While Rand glorified the individual, Dostoevsky believed that the meaning of life was the idea of ‘love thy neighbour’. While Rand was atheist, Dostoevsky was a staunch Orthodox Christian. While Rand’s heroes were supremely confident prototypes of the ideal, Dostoevsky’s were tortured souls filled with inner conflicts and doubts. While Dostoevsky was definitely the better novelist, Rand was the better at inspiring a clear philosophical ideal. While Rand’s forthright philosophical bias is clearly demonstrated, Dostoevsky had a gift for making both sides of philosophical ideas look equally strong. Nowhere is this better represented than the debates between Alyosha and Ivan Karamazov – pieces that every human should read. If Rand made your chest swell and head soar above the clouds, Dostoevsky kept your feet firmly on the ground.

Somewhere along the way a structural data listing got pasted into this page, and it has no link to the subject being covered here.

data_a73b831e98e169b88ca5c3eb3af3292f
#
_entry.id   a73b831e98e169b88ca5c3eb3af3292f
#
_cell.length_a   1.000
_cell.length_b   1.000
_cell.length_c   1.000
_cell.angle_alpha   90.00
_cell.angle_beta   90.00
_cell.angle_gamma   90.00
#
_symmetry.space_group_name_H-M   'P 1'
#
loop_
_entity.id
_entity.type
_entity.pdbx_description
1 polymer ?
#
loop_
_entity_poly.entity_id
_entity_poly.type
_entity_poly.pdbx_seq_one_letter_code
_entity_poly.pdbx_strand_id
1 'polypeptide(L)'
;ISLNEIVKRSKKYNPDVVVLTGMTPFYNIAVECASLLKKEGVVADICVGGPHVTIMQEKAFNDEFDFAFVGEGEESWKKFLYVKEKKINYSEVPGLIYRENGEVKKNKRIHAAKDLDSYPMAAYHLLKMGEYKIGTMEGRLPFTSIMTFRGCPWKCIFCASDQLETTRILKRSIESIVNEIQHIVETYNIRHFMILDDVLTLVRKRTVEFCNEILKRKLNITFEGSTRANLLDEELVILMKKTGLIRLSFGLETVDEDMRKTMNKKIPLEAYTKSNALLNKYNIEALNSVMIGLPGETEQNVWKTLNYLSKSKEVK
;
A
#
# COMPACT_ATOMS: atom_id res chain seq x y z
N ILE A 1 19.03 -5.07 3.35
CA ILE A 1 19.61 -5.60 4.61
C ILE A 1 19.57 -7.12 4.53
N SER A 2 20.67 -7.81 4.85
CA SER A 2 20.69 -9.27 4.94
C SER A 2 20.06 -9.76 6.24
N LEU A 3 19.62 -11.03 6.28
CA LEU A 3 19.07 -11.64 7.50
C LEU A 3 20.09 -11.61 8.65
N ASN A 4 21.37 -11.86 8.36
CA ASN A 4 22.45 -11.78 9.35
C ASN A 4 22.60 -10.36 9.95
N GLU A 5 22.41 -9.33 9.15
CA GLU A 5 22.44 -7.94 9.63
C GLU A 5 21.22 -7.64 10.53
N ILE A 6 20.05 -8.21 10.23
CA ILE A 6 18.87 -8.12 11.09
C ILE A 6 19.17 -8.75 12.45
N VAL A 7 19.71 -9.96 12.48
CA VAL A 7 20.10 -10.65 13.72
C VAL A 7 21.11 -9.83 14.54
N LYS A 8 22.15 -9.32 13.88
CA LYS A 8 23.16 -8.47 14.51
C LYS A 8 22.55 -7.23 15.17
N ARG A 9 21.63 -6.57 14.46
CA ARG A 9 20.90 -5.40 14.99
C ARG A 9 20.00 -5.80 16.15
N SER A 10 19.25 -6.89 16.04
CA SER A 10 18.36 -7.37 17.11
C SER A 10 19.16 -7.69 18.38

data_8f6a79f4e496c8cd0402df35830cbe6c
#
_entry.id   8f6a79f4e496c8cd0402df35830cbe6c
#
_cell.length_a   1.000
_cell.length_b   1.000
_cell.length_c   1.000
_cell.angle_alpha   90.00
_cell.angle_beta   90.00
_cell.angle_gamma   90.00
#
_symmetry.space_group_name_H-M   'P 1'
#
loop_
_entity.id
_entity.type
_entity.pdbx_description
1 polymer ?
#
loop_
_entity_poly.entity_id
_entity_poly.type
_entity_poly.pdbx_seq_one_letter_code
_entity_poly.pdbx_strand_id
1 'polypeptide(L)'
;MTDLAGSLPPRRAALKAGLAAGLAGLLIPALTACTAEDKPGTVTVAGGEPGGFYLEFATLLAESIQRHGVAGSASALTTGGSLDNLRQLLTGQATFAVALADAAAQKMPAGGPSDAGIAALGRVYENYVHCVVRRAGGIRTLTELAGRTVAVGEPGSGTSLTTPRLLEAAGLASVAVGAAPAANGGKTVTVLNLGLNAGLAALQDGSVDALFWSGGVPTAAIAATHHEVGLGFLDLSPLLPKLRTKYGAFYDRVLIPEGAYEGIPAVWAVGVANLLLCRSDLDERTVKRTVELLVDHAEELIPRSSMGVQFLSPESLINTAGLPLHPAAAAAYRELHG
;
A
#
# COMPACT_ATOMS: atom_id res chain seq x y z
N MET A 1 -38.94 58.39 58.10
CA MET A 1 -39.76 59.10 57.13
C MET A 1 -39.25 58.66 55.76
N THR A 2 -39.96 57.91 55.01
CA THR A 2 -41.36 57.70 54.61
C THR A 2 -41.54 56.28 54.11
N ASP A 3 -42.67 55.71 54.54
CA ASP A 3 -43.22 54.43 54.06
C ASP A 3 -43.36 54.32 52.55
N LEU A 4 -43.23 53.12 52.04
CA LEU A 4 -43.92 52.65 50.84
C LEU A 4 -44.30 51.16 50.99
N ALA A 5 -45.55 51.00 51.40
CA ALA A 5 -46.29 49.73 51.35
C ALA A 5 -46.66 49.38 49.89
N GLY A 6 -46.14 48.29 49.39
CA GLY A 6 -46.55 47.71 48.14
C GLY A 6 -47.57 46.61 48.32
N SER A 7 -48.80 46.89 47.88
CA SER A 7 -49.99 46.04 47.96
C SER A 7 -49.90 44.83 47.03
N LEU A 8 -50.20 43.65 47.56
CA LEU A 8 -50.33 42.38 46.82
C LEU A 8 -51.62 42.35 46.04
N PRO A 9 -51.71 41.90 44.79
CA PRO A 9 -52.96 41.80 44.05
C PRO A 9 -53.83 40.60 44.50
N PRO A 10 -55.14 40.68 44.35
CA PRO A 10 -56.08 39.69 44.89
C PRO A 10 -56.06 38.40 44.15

But they did have their commonalities, particularly in their characters worship of life itself. Although the characters of Rand and Dostoevsky differed on life’s meaning, they both saw life as something to be lived, loved and cherished. While one foresaw and warned of the danger of violent revolutionary Communists, the other had to live through it and warn subsequent generations. Dosteoevky in fact seemed to confidently predict the destruction and danger of Stalin 50 years before it happened. His novel Demons tells its story around the roots of this movement. Luckily for him he never had to witness how correct he was.